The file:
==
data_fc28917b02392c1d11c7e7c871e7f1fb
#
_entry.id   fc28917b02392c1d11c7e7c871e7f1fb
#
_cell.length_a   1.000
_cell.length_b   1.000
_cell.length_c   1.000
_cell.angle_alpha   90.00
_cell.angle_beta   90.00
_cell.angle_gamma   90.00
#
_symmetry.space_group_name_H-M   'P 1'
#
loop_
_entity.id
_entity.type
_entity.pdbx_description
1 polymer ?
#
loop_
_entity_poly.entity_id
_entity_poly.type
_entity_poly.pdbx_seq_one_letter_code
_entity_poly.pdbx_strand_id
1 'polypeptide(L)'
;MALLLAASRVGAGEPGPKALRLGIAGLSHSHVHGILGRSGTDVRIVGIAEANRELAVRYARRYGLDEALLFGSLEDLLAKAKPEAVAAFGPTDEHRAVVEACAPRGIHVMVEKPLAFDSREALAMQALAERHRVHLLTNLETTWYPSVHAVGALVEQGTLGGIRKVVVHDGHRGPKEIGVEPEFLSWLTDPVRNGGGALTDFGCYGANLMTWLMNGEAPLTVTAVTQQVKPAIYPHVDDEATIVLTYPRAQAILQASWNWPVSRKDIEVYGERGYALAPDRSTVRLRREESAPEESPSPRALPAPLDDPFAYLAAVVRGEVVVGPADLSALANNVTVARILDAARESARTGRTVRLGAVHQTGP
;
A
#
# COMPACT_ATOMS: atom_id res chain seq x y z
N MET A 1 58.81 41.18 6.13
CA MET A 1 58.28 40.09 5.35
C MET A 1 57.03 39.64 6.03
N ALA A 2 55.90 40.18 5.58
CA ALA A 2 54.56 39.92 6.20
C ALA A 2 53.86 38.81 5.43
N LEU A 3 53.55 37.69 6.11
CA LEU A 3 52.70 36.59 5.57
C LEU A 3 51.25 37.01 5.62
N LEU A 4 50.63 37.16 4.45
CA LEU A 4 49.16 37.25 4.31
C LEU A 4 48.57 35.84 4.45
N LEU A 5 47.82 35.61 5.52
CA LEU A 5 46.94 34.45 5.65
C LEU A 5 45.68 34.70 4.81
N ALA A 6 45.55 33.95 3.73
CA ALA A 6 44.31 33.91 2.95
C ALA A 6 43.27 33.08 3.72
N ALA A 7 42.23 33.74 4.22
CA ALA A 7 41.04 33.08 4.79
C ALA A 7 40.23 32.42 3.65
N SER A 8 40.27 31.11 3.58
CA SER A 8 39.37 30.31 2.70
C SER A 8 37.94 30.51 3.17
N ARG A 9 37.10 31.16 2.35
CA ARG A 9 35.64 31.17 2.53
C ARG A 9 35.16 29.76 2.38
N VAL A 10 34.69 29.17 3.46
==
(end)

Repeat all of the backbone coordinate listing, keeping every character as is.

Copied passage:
data_fc28917b02392c1d11c7e7c871e7f1fb
#
_entry.id   fc28917b02392c1d11c7e7c871e7f1fb
#
_cell.length_a   1.000
_cell.length_b   1.000
_cell.length_c   1.000
_cell.angle_alpha   90.00
_cell.angle_beta   90.00
_cell.angle_gamma   90.00
#
_symmetry.space_group_name_H-M   'P 1'
#
loop_
_entity.id
_entity.type
_entity.pdbx_description
1 polymer ?
#
loop_
_entity_poly.entity_id
_entity_poly.type
_entity_poly.pdbx_seq_one_letter_code
_entity_poly.pdbx_strand_id
1 'polypeptide(L)'
;MALLLAASRVGAGEPGPKALRLGIAGLSHSHVHGILGRSGTDVRIVGIAEANRELAVRYARRYGLDEALLFGSLEDLLAKAKPEAVAAFGPTDEHRAVVEACAPRGIHVMVEKPLAFDSREALAMQALAERHRVHLLTNLETTWYPSVHAVGALVEQGTLGGIRKVVVHDGHRGPKEIGVEPEFLSWLTDPVRNGGGALTDFGCYGANLMTWLMNGEAPLTVTAVTQQVKPAIYPHVDDEATIVLTYPRAQAILQASWNWPVSRKDIEVYGERGYALAPDRSTVRLRREESAPEESPSPRALPAPLDDPFAYLAAVVRGEVVVGPADLSALANNVTVARILDAARESARTGRTVRLGAVHQTGP
;
A
#
# COMPACT_ATOMS: atom_id res chain seq x y z
N MET A 1 58.81 41.18 6.13
CA MET A 1 58.28 40.09 5.35
C MET A 1 57.03 39.64 6.03
N ALA A 2 55.90 40.18 5.58
CA ALA A 2 54.56 39.92 6.20
C ALA A 2 53.86 38.81 5.43
N LEU A 3 53.55 37.69 6.11
CA LEU A 3 52.70 36.59 5.57
C LEU A 3 51.25 37.01 5.62
N LEU A 4 50.63 37.16 4.45
CA LEU A 4 49.16 37.25 4.31
C LEU A 4 48.57 35.84 4.45
N LEU A 5 47.82 35.61 5.52
CA LEU A 5 46.94 34.45 5.65
C LEU A 5 45.68 34.70 4.81
N ALA A 6 45.55 33.95 3.73
CA ALA A 6 44.31 33.91 2.95
C ALA A 6 43.27 33.08 3.72
N ALA A 7 42.23 33.74 4.22
CA ALA A 7 41.04 33.08 4.79
C ALA A 7 40.23 32.42 3.65
N SER A 8 40.27 31.11 3.58
CA SER A 8 39.37 30.31 2.70
C SER A 8 37.94 30.51 3.17
N ARG A 9 37.10 31.16 2.35
CA ARG A 9 35.64 31.17 2.53
C ARG A 9 35.16 29.76 2.38
N VAL A 10 34.69 29.17 3.46